Sulfadoxine-Pyrimethamine IPTp in Malawi: Effects on the gut and vaginal microbiomes Abstract Adverse birth outcomes, such as low birth weight, are common in sub-Saharan Africa. Much of it can be attributed to malaria. For nearly 20 years, pregnant women have been given therapeutic doses of sulfadoxine-pyrimethamine (SP) as intermittent preventive therapy (IPTp) to protect against malaria. SP-resistant malaria has become widespread; yet, paradoxically, IPTp with SP remains protective against adverse birth outcomes. SP is an antifolate with broad-spectrum antibacterial activity. We hypothesize that the protective effect of SP could be due to an effect on the gut or vaginal microbiome. As a first step toward testing this hypothesis, we will conduct an ancillary study on 50 pregnant women who are subjects in a large randomized control trial supported by the President?s Malaria Initiative in Malawi comparing SP and dihydroartemisinin-piperaquine as IPTp agents. Fecal samples and vaginal swabs will be obtained and sent to UNC where the 16S ribosomal RNA gene will be deep-sequenced by MiSeq and analyzed by QIIME. The effects of treatment on ?- and ?-diversity will be examined. We expect to find that SP causes decreased species richness and that individual microbiome profiles cluster according to treatment group. Currently the continued use of SP for IPTp is being debated in light of increasing SP resistance. If the beneficial effect of SP on birth outcome is mediated by its antibacterial effects, our findings would support the argument for continued IPTp-SP deployment.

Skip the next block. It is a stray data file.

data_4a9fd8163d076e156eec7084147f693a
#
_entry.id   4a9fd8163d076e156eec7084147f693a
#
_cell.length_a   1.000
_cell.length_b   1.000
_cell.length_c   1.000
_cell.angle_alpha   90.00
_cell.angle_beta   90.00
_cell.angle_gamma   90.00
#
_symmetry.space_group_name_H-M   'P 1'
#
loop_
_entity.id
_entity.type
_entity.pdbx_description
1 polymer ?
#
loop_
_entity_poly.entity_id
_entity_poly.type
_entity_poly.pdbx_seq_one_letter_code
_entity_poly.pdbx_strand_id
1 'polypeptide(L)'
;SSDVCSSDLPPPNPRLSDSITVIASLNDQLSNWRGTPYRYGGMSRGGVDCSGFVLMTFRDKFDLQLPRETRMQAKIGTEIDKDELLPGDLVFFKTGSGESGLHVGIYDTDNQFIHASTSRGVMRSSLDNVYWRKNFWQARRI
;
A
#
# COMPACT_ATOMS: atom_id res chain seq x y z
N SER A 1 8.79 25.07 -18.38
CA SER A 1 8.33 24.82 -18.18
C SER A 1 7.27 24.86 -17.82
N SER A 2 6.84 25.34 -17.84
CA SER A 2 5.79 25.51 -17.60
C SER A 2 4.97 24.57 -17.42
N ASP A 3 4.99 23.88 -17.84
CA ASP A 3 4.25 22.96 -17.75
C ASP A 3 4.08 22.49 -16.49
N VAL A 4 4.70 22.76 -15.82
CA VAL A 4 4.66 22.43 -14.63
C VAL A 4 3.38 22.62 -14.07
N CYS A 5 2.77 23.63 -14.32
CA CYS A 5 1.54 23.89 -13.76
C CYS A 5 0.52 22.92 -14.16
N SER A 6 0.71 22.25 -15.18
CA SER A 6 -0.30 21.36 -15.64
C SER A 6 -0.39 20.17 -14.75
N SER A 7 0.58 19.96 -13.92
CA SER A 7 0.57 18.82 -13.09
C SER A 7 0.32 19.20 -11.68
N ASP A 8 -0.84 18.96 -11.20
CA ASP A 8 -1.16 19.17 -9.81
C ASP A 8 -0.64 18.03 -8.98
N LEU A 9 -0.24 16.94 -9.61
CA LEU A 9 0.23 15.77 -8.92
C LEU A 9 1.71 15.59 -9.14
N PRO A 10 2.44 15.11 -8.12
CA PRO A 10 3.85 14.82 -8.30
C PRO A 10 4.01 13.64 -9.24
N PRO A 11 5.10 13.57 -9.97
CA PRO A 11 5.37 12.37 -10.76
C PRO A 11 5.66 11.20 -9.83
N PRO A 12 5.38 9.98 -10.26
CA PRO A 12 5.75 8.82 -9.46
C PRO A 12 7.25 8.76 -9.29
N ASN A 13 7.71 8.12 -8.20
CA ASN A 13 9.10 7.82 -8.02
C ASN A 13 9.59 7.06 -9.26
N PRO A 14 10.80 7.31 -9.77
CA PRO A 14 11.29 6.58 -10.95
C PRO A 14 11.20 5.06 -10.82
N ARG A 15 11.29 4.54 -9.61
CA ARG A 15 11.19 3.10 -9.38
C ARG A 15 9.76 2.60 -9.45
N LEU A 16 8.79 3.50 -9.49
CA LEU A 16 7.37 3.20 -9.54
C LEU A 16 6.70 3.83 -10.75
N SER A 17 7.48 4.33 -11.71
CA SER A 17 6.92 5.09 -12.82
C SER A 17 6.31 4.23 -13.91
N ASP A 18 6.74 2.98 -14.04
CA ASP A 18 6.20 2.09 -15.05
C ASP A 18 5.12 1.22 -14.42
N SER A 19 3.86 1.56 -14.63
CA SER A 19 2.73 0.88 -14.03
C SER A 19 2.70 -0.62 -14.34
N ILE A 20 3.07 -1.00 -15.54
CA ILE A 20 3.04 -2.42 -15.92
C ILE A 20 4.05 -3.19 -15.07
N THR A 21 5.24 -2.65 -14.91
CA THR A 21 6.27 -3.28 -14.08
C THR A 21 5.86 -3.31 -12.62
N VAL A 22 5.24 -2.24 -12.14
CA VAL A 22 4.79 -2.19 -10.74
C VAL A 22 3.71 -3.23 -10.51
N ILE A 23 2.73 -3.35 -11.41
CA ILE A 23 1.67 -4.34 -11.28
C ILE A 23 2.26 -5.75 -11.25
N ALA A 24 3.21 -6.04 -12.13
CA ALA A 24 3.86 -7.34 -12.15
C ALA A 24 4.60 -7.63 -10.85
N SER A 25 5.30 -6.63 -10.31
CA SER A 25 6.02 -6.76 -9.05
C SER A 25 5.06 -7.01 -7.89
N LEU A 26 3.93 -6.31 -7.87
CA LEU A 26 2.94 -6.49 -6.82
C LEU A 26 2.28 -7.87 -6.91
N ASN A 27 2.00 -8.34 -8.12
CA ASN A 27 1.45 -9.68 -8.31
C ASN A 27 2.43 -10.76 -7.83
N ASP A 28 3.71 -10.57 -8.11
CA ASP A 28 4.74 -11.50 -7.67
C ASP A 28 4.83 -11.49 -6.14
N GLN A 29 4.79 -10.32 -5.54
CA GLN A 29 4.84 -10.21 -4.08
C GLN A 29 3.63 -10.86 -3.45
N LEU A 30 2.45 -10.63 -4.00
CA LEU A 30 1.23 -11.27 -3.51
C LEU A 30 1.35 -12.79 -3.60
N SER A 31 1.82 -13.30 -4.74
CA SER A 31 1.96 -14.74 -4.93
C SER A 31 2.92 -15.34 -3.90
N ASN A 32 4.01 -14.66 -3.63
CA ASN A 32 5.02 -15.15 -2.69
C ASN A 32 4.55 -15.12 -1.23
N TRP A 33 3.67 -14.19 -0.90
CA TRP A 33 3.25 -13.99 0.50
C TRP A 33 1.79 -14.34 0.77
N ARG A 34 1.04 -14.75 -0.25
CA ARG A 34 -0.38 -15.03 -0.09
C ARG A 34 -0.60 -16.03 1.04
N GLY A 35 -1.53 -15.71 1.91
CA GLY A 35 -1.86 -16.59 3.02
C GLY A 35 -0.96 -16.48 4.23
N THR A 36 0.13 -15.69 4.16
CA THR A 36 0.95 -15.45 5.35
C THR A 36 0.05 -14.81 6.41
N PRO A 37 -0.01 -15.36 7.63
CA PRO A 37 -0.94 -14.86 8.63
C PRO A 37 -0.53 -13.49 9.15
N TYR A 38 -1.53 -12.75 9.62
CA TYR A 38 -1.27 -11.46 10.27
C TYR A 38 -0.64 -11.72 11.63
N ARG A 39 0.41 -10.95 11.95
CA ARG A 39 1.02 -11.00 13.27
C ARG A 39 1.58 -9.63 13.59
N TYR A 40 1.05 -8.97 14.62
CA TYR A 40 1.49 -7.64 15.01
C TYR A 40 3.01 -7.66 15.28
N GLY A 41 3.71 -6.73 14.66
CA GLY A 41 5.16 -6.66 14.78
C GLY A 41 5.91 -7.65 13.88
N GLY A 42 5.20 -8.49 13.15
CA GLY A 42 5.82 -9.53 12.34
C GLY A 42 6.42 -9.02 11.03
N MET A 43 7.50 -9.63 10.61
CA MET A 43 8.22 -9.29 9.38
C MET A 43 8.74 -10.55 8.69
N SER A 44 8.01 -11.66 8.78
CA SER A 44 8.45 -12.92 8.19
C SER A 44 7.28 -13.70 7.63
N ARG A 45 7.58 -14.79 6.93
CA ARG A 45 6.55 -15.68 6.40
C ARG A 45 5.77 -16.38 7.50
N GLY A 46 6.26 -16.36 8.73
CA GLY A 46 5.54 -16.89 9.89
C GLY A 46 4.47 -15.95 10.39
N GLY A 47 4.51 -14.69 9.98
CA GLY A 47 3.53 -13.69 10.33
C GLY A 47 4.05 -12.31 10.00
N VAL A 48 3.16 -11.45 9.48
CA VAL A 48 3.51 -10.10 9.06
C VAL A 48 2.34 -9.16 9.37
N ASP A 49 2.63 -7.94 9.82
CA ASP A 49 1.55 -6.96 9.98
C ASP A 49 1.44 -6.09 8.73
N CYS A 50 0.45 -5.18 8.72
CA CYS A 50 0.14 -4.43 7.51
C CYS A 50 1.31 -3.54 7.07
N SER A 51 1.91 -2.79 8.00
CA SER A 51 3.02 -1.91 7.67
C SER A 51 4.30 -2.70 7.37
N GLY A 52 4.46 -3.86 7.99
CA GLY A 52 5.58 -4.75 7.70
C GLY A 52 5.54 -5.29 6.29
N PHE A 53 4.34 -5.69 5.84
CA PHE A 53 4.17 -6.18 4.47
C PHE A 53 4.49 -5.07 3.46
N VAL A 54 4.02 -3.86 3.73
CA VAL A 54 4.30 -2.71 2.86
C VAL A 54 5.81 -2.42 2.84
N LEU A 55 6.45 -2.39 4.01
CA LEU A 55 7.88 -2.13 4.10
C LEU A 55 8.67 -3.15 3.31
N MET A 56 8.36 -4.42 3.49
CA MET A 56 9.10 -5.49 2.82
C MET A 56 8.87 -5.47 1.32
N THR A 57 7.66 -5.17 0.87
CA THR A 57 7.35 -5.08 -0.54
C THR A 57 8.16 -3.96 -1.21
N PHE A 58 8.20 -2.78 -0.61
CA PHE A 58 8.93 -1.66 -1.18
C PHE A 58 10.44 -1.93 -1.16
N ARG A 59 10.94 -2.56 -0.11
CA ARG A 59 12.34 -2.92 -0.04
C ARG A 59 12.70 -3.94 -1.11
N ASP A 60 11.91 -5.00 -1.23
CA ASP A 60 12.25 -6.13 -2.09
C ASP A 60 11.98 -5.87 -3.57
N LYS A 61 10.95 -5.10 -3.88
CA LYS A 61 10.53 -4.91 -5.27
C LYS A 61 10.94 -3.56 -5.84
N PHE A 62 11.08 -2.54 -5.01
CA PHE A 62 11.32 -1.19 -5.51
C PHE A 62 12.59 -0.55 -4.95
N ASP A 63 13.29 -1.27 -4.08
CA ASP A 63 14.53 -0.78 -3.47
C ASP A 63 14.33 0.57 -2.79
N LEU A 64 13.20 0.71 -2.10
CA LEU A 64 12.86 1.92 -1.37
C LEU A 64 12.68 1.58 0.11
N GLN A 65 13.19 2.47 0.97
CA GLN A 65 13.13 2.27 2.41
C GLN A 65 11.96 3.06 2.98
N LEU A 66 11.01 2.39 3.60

Sulfadoxine-Pyrimethamine IPTp in Malawi: Effects on the gut and vaginal microbiomes Narrative Sulfadoxine-pyrimethamine (SP) is widely used among pregnant women as protection against malaria. SP appears to still be beneficial to the fetus despite widespread SP-resistant malaria. Here we will test the hypothesis that the beneficial effects of SP are mediated by an effect on the gut or vaginal microbiome.